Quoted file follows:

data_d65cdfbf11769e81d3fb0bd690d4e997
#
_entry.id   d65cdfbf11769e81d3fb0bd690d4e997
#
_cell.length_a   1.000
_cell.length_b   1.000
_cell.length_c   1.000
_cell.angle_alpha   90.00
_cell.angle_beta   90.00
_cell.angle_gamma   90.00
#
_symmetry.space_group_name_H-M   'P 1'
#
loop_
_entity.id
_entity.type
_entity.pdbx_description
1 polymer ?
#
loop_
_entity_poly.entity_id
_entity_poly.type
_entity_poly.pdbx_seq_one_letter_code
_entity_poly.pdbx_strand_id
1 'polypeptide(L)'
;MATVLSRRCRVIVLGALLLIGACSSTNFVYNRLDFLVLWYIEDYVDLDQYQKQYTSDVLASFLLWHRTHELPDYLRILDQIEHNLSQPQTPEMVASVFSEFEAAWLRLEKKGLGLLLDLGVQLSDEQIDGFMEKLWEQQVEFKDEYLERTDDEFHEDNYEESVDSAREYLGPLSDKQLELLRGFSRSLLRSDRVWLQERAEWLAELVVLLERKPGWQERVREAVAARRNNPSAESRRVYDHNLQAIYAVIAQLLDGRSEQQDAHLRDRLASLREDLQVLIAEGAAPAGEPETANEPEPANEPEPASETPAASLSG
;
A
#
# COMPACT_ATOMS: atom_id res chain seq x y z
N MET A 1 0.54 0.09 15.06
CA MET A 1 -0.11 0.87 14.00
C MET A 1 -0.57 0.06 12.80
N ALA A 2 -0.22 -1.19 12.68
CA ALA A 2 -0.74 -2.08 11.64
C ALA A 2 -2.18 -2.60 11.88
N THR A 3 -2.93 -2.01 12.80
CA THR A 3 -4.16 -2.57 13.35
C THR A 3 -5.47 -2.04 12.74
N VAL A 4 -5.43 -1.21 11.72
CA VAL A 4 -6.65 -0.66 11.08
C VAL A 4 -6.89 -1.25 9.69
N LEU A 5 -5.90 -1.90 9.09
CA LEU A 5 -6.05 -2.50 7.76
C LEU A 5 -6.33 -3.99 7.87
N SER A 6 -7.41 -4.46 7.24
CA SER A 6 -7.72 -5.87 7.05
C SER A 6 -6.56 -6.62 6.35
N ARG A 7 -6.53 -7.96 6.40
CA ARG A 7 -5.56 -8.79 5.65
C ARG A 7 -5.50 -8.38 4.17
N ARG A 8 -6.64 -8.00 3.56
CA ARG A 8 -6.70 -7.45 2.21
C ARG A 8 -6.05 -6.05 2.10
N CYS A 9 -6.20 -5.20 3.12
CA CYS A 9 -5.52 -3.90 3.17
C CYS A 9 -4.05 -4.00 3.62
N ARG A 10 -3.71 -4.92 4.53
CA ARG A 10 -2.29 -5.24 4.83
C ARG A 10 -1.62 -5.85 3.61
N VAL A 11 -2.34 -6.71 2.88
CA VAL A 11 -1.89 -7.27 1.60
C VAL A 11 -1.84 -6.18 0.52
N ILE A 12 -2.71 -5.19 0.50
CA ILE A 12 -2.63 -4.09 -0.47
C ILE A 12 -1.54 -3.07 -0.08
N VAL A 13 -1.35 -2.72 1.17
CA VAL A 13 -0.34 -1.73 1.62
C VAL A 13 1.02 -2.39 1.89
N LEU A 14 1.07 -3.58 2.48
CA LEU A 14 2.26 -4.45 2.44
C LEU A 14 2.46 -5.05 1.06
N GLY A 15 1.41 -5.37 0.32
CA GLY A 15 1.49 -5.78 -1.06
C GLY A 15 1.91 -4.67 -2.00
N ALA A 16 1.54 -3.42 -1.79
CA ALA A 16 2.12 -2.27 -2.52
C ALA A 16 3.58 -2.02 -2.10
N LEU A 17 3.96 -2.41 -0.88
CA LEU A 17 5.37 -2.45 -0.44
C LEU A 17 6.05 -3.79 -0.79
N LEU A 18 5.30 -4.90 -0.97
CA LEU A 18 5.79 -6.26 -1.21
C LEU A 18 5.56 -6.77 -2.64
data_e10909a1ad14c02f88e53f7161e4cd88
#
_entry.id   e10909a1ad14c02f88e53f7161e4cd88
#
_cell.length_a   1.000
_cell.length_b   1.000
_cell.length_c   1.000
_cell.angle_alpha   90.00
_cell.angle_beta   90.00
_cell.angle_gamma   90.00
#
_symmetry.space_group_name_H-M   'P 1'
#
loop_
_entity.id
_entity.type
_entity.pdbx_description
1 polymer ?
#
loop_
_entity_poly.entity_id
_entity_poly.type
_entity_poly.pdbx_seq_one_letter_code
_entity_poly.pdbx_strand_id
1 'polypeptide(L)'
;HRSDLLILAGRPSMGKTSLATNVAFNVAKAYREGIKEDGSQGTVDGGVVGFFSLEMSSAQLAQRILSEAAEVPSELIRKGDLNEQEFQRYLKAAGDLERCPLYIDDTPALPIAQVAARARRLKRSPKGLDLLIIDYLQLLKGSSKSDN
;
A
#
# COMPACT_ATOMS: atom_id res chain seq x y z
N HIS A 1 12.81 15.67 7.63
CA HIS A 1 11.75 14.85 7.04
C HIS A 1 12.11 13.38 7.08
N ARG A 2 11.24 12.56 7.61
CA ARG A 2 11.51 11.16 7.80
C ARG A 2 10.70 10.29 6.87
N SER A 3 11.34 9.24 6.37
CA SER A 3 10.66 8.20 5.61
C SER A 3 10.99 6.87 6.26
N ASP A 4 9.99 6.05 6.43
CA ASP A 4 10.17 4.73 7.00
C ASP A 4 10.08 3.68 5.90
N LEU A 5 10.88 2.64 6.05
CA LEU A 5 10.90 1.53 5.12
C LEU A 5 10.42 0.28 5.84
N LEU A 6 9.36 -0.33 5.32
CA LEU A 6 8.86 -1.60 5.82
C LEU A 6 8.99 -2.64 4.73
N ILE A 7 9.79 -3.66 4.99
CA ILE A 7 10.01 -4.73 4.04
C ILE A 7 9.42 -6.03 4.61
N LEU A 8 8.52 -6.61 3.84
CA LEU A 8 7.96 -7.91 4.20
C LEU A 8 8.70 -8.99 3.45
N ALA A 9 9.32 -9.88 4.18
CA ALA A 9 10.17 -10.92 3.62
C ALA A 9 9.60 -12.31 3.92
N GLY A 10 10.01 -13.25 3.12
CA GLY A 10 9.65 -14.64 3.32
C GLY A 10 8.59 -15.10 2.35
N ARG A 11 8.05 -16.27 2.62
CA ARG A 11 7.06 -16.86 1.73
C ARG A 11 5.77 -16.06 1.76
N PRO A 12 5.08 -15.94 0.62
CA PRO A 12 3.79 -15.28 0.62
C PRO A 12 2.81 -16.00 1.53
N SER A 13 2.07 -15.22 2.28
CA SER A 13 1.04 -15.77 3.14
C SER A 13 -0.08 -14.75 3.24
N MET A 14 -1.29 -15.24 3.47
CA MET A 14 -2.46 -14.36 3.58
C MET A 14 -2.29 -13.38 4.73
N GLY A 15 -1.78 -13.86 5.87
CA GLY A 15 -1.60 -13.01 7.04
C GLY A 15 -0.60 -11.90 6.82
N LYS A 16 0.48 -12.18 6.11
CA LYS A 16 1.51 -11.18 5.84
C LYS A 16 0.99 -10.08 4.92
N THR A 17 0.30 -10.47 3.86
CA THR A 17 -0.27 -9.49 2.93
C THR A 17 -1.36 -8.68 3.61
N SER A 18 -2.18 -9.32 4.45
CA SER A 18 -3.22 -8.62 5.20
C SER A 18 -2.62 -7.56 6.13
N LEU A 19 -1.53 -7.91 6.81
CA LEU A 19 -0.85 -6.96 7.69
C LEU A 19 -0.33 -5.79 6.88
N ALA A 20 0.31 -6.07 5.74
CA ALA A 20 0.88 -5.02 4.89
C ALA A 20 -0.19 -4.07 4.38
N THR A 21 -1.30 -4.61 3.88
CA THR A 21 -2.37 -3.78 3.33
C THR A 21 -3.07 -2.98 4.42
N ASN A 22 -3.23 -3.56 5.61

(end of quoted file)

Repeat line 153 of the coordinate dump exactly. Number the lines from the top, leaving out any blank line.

C SER A 13 -0.08 -14.75 3.24